Is that a constant pressure, I ask him over a delicious creme brulee - his recommendation, and a very good one it is too. He would have felt the worry two years ago, he concedes, but he loves the 2fm show and the listeners respond well to it every day. He has now come to accept that the JNLR figures don't reflect that fact.
"You have to be very stoical, because otherwise you'd do your nut in," he smiles. "This isn't some sort of self-delusional, crazy talk, it's about being practical. I'd love more listeners, but I can't magic them out of the air, so all I can do is keep going. People say to me: 'Oh, but they moved you there because Gerry Ryan died.' But it wasn't like that at all. They asked me if I would like to go and I said yes, so I don't blame anyone else for what's happening. And if the day comes where they say it's time to go, I'll understand that and I'm ready. I'm ready to stay and I'm ready to go - but really, all I want to do is make good radio."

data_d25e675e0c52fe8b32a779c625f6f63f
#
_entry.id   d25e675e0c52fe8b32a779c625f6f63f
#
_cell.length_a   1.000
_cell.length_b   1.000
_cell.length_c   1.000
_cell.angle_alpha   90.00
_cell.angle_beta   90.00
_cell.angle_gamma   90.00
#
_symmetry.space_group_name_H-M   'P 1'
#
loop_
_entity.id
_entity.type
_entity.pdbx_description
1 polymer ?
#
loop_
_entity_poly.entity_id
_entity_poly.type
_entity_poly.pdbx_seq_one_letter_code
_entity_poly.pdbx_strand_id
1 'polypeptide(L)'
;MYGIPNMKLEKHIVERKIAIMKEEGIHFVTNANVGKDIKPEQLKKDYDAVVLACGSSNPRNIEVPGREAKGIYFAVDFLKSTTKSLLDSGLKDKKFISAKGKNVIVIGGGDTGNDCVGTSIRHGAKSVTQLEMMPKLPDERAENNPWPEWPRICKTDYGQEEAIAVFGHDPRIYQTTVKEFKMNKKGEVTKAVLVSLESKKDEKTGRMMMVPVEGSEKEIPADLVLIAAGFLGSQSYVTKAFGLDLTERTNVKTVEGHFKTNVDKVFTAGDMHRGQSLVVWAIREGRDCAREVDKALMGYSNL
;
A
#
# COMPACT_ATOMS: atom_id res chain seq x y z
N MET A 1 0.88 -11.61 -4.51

Tubridy, weekdays, 9-11 am, RTE 2fm
Life in brief
BORN: May 28, 1973.
FAMILY: Father of Ella, 15, and Julia, nine. Partner of Aoibhinn Ni Shuilleabhain. Son of Catherine and the late Dr Pat Tubridy. Brother of Judith, Niall, Rachel and Garrett, and Pat's daughters Eloise and Molly from his second marriage.
SCHOOLDAYS: I loved school at Blackrock College. A few of us, who were kind of misfits, got together in fifth year over a love of Elvis Presley. We're still friends to this day, and three of us went to Graceland last year.
ON AGEING: My 30s were bumpy, and while there'll be bumps ahead, I'll embrace them and get over them.